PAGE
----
Onyekwere E. Akwari Papers are Open to Researchers

The Duke University Medical Center Archives is happy to announce that the Onyekwere E. Akwari Papers are processed and open for research. The collection includes but is not limited to correspondence; printed materials; datebooks, memorabilia, scrapbooks, certificates, and other personal papers; building plans; audiovisual materials; meeting minutes and agendas, photographs; newspaper clippings; publications; reprints; textiles; artifacts; and electronic records pertaining to Akwari's personal and professional interests and activities. Major subjects include the Society of Black American Surgeons (SBAS) and St. Titus Episcopal Church (Durham, N.C.) documenting the professional and personal activities of Onyekwere Emmanuel Akwari (1942-2019), a Nigerian-American and the first African-American surgeon on the faculty of Duke University.
 
Candid of Akwari in a white coat with his stethoscope
Onyekwere Emmanuel Akwari was born in 1942 in Aba, Nigeria to Theophilus Akwari, an export-import business owner, and Ngarasi Christiana Ukegbu, the owner and operator of numerous local shops. The oldest of eight children, he was raised in Abia State, Nigeria and attended the Hope Waddell Training Institution in Calabar, Nigeria. In 1962, shortly after Nigeria declared its independence from British rule, Akwari made the decision to leave his home country and travel to the United States for university after receiving a scholarship through the African Scholarship Program of American University (ASPAU). In 1960, seventeen African countries emerged from colonial rule, and the ASPAU awarded scholarships to enable highly qualified African secondary school graduates to obtain first degree training at United States institutions of higher learning. Akwari received his undergraduate degree from the University of Washington in 1966, where he served in student government. He received his medical degree in 1970 at the University of Southern California School of Medicine, where he served as freshman class president and, as a senior, student body president.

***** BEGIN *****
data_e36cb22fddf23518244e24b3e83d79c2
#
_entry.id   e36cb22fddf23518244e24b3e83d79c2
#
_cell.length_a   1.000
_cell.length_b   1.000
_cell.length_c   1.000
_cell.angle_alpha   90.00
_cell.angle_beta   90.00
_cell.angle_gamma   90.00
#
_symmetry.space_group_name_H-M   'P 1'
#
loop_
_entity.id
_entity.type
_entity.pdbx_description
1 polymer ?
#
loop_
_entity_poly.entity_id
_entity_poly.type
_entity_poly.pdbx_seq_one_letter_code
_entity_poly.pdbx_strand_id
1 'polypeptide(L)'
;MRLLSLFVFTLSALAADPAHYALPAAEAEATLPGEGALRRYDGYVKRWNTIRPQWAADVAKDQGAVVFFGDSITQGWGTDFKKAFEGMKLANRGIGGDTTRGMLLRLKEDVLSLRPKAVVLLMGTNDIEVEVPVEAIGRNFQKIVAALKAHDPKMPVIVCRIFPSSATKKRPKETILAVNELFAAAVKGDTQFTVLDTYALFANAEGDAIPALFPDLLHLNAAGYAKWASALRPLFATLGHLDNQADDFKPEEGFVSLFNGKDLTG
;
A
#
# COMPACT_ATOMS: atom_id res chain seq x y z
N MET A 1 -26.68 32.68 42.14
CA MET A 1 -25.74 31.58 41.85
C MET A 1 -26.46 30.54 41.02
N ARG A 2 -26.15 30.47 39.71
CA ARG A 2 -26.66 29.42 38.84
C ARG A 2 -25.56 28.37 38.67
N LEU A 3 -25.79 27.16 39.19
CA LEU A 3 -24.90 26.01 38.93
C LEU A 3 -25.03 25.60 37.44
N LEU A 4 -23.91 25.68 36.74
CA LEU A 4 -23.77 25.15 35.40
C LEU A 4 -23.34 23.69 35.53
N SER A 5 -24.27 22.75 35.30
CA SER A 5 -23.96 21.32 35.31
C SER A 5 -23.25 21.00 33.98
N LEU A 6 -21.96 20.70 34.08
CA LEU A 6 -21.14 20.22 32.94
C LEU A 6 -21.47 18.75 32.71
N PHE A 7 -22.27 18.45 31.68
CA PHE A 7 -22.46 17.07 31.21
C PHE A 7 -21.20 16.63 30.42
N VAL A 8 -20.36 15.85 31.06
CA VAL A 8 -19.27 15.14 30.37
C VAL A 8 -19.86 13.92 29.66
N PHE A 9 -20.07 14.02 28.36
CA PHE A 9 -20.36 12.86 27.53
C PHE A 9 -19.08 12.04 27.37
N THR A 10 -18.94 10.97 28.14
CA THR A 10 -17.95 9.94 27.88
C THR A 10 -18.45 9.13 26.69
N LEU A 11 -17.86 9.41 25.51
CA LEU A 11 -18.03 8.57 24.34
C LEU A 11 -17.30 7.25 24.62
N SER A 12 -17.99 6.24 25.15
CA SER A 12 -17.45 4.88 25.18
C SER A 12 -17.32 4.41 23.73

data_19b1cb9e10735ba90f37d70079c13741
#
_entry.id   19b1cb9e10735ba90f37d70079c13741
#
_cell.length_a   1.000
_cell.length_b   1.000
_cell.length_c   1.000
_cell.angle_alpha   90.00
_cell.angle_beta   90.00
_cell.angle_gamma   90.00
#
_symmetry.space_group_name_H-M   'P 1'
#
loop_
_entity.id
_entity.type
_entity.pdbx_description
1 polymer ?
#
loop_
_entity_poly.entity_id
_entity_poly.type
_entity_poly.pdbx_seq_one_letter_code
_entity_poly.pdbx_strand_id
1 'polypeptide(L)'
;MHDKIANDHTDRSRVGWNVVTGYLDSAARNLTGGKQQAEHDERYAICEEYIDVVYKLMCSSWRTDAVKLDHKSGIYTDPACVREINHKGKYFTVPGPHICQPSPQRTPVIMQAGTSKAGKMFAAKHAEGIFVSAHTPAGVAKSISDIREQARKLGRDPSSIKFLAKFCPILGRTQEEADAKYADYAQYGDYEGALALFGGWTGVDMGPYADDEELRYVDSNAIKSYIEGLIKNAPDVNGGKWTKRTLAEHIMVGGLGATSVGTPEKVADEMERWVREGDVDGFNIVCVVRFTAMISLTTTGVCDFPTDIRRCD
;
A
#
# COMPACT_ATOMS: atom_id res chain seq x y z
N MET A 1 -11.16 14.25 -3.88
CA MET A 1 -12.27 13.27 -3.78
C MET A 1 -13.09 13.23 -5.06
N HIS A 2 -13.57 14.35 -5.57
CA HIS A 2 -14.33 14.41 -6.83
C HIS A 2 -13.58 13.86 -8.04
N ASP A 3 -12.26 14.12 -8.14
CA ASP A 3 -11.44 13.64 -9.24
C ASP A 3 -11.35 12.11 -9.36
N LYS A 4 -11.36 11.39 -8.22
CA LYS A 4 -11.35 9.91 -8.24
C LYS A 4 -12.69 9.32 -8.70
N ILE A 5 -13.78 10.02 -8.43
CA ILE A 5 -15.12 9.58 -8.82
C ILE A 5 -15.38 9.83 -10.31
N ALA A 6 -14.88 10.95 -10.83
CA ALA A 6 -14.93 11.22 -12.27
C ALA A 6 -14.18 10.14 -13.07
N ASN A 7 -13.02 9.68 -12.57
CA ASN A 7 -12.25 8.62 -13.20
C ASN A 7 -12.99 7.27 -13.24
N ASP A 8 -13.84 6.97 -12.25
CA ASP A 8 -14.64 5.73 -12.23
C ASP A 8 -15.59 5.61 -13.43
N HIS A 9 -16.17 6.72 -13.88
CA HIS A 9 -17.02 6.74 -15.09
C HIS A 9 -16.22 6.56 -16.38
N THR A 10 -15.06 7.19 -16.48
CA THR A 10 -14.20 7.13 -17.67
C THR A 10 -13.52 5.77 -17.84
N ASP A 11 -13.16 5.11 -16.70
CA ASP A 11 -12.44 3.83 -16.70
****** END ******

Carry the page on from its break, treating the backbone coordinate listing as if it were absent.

Akwari joined the general surgery training program at the Mayo Clinic, in Rochester, Minnesota, where his general surgical clinical focus was complex abdominal surgeries and his research focus was neural and hormonal regulation of gastrointestinal motility. While in his surgical residency, Akwari provided six of his siblings with assistance to immigrate to the United States to obtain their undergraduate educations.
 
In a 6 month leave from the Mayo Clinic, Akwari implemented an Emergency Medicine Residency Program at the Martin Luther King/Drew Medical Center for the Southeast Health Region of Los Angeles County, California. Akwari's research and clinical acumen prompted Dr. David C. Sabiston, Jr., visiting as 1977 Balfour Professor at Mayo Clinic, to recruit him to Duke University as an Associate Professor of Surgery. At the time, Duke University Medical Center only had two other African-American professors on faculty, and Akwari was only the second on the academic tenure track.
Akwari held an active surgical practice at Duke until he was struck with chronic illness in 1995. Despite his illness, he remained a faculty member until his death. Akwari served on Duke's medical school admissions committee, Duke's faculty governance Academic Council, Duke's Athletic Council, and other Medical Center and University Committees. An advocate for expanding and celebrating diversity at the university, Akwari supported the introduction of Duke's women's and minority studies programs and hosted gatherings for fellow "first" African Americans at Duke.